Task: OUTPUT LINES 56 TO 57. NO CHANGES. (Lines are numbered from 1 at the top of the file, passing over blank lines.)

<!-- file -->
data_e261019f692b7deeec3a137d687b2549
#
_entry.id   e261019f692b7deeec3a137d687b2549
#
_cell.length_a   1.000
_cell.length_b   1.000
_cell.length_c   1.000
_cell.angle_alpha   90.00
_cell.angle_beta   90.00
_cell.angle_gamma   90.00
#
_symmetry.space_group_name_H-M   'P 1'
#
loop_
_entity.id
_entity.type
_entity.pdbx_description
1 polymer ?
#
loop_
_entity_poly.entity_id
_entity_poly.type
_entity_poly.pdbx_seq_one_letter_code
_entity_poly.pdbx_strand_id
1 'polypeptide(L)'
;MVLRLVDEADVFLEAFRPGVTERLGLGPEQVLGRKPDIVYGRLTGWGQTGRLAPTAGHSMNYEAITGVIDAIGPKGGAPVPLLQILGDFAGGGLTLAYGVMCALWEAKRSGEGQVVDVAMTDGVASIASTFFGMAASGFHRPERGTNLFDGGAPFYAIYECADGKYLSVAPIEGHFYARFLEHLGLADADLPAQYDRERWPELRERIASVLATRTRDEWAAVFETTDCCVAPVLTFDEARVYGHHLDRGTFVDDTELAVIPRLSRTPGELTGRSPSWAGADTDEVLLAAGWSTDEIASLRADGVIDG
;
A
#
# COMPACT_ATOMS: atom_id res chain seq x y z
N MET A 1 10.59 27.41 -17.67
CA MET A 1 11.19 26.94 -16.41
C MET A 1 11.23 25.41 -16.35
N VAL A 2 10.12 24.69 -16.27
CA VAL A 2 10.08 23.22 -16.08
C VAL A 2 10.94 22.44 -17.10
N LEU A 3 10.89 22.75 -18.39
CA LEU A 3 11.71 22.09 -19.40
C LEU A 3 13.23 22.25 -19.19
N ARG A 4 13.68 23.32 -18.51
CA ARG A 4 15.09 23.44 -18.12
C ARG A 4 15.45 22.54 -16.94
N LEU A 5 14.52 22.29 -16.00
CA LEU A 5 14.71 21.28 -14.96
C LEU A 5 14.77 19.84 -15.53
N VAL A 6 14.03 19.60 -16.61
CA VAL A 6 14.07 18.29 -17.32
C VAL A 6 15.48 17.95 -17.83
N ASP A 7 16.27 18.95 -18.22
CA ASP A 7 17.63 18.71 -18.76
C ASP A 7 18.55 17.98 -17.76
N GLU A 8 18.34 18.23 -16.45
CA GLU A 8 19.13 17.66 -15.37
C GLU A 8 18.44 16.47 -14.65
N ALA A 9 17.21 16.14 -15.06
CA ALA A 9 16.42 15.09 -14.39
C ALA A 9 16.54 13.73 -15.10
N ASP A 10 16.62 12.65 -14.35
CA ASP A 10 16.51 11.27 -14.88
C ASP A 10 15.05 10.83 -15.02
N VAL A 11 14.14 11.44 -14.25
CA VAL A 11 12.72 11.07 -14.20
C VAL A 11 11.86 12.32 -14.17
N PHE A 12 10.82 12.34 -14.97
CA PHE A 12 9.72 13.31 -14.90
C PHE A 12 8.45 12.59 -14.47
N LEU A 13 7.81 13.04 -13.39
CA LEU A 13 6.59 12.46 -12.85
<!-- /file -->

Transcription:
CA ALA A 9 16.42 15.09 -14.39
C ALA A 9 16.54 13.73 -15.10